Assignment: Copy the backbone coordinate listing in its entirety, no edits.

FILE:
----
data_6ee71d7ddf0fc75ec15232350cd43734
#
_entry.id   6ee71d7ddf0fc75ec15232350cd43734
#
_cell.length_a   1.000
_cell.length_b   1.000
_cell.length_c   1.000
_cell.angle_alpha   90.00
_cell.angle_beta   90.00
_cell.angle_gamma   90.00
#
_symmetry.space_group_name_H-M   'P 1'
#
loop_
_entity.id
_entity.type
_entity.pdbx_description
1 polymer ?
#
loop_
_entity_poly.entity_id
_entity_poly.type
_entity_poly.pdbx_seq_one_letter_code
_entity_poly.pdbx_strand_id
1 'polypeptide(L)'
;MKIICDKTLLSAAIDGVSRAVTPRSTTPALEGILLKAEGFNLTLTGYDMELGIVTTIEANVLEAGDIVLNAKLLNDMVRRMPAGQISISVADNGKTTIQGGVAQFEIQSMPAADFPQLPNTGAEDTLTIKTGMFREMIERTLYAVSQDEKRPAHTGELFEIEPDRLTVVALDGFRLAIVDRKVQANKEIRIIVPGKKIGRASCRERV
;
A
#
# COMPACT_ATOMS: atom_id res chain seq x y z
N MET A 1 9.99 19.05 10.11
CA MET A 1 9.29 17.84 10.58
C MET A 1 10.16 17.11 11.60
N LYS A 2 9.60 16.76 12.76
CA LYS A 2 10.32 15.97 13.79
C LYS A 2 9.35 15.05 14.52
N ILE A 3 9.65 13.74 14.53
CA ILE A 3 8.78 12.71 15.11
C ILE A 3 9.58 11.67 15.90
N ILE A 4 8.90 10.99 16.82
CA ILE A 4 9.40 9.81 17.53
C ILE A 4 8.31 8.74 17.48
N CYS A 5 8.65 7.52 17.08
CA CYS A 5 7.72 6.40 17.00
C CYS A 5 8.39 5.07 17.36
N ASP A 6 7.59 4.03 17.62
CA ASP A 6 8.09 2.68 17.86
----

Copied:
data_6ee71d7ddf0fc75ec15232350cd43734
#
_entry.id   6ee71d7ddf0fc75ec15232350cd43734
#
_cell.length_a   1.000
_cell.length_b   1.000
_cell.length_c   1.000
_cell.angle_alpha   90.00
_cell.angle_beta   90.00
_cell.angle_gamma   90.00
#
_symmetry.space_group_name_H-M   'P 1'
#
loop_
_entity.id
_entity.type
_entity.pdbx_description
1 polymer ?
#
loop_
_entity_poly.entity_id
_entity_poly.type
_entity_poly.pdbx_seq_one_letter_code
_entity_poly.pdbx_strand_id
1 'polypeptide(L)'
;MKIICDKTLLSAAIDGVSRAVTPRSTTPALEGILLKAEGFNLTLTGYDMELGIVTTIEANVLEAGDIVLNAKLLNDMVRRMPAGQISISVADNGKTTIQGGVAQFEIQSMPAADFPQLPNTGAEDTLTIKTGMFREMIERTLYAVSQDEKRPAHTGELFEIEPDRLTVVALDGFRLAIVDRKVQANKEIRIIVPGKKIGRASCRERV
;
A
#
# COMPACT_ATOMS: atom_id res chain seq x y z
N MET A 1 9.99 19.05 10.11
CA MET A 1 9.29 17.84 10.58
C MET A 1 10.16 17.11 11.60
N LYS A 2 9.60 16.76 12.76
CA LYS A 2 10.32 15.97 13.79
C LYS A 2 9.35 15.05 14.52
N ILE A 3 9.65 13.74 14.53
CA ILE A 3 8.78 12.71 15.11
C ILE A 3 9.58 11.67 15.90
N ILE A 4 8.90 10.99 16.82
CA ILE A 4 9.40 9.81 17.53
C ILE A 4 8.31 8.74 17.48
N CYS A 5 8.65 7.52 17.08
CA CYS A 5 7.72 6.40 17.00
C CYS A 5 8.39 5.07 17.36
N ASP A 6 7.59 4.03 17.62
CA ASP A 6 8.09 2.68 17.86